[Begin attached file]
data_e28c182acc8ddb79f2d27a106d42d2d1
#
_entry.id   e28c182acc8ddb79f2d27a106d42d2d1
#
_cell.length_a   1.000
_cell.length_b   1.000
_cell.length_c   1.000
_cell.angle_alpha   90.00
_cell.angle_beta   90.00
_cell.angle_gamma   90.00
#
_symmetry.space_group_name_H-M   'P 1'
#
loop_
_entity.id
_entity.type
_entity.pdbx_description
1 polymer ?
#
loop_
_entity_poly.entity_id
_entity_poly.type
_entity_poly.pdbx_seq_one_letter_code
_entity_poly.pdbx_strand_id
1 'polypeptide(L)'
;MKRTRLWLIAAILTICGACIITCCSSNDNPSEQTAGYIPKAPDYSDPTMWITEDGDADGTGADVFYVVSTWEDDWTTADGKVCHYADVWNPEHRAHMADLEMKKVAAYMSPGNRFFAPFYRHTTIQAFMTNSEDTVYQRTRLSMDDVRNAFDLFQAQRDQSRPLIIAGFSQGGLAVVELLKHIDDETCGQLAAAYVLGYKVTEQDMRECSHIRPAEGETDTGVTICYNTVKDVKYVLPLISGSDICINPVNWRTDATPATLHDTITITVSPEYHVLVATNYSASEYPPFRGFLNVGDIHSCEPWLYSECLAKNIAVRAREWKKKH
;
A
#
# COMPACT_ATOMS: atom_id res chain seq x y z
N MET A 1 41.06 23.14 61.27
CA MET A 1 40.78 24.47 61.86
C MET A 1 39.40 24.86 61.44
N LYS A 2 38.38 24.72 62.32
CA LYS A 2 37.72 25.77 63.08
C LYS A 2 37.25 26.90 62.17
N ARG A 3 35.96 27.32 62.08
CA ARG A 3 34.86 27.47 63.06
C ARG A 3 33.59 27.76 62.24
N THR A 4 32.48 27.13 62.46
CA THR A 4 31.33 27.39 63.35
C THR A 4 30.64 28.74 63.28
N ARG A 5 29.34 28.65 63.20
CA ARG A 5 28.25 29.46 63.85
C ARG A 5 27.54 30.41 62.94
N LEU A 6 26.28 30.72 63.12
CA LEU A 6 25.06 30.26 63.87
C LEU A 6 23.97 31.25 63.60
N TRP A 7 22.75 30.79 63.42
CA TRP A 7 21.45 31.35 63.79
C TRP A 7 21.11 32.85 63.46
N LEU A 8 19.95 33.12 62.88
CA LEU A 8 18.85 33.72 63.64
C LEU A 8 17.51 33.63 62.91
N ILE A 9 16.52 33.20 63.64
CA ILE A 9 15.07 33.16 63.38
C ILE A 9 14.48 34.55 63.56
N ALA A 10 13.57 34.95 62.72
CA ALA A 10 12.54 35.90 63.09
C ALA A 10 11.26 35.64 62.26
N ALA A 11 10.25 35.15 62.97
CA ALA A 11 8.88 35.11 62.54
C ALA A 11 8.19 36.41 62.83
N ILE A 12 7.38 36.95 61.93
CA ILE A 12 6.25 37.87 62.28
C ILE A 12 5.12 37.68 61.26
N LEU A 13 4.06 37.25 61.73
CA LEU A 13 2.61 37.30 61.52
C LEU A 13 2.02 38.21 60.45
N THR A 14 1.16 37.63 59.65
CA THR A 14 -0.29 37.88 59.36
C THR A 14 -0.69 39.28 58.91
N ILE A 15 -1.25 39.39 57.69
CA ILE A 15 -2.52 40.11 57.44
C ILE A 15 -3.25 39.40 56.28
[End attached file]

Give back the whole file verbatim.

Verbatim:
data_e28c182acc8ddb79f2d27a106d42d2d1
#
_entry.id   e28c182acc8ddb79f2d27a106d42d2d1
#
_cell.length_a   1.000
_cell.length_b   1.000
_cell.length_c   1.000
_cell.angle_alpha   90.00
_cell.angle_beta   90.00
_cell.angle_gamma   90.00
#
_symmetry.space_group_name_H-M   'P 1'
#
loop_
_entity.id
_entity.type
_entity.pdbx_description
1 polymer ?
#
loop_
_entity_poly.entity_id
_entity_poly.type
_entity_poly.pdbx_seq_one_letter_code
_entity_poly.pdbx_strand_id
1 'polypeptide(L)'
;MKRTRLWLIAAILTICGACIITCCSSNDNPSEQTAGYIPKAPDYSDPTMWITEDGDADGTGADVFYVVSTWEDDWTTADGKVCHYADVWNPEHRAHMADLEMKKVAAYMSPGNRFFAPFYRHTTIQAFMTNSEDTVYQRTRLSMDDVRNAFDLFQAQRDQSRPLIIAGFSQGGLAVVELLKHIDDETCGQLAAAYVLGYKVTEQDMRECSHIRPAEGETDTGVTICYNTVKDVKYVLPLISGSDICINPVNWRTDATPATLHDTITITVSPEYHVLVATNYSASEYPPFRGFLNVGDIHSCEPWLYSECLAKNIAVRAREWKKKH
;
A
#
# COMPACT_ATOMS: atom_id res chain seq x y z
N MET A 1 41.06 23.14 61.27
CA MET A 1 40.78 24.47 61.86
C MET A 1 39.40 24.86 61.44
N LYS A 2 38.38 24.72 62.32
CA LYS A 2 37.72 25.77 63.08
C LYS A 2 37.25 26.90 62.17
N ARG A 3 35.96 27.32 62.08
CA ARG A 3 34.86 27.47 63.06
C ARG A 3 33.59 27.76 62.24
N THR A 4 32.48 27.13 62.46
CA THR A 4 31.33 27.39 63.35
C THR A 4 30.64 28.74 63.28
N ARG A 5 29.34 28.65 63.20
CA ARG A 5 28.25 29.46 63.85
C ARG A 5 27.54 30.41 62.94
N LEU A 6 26.28 30.72 63.12
CA LEU A 6 25.06 30.26 63.87
C LEU A 6 23.97 31.25 63.60
N TRP A 7 22.75 30.79 63.42
CA TRP A 7 21.45 31.35 63.79
C TRP A 7 21.11 32.85 63.46
N LEU A 8 19.95 33.12 62.88
CA LEU A 8 18.85 33.72 63.64
C LEU A 8 17.51 33.63 62.91
N ILE A 9 16.52 33.20 63.64
CA ILE A 9 15.07 33.16 63.38
C ILE A 9 14.48 34.55 63.56
N ALA A 10 13.57 34.95 62.72
CA ALA A 10 12.54 35.90 63.09
C ALA A 10 11.26 35.64 62.26
N ALA A 11 10.25 35.15 62.97
CA ALA A 11 8.88 35.11 62.54
C ALA A 11 8.19 36.41 62.83
N ILE A 12 7.38 36.95 61.93
CA ILE A 12 6.25 37.87 62.28
C ILE A 12 5.12 37.68 61.26
N LEU A 13 4.06 37.25 61.73
CA LEU A 13 2.61 37.30 61.52
C LEU A 13 2.02 38.21 60.45
N THR A 14 1.16 37.63 59.65
CA THR A 14 -0.29 37.88 59.36
C THR A 14 -0.69 39.28 58.91
N ILE A 15 -1.25 39.39 57.69
CA ILE A 15 -2.52 40.11 57.44
C ILE A 15 -3.25 39.40 56.28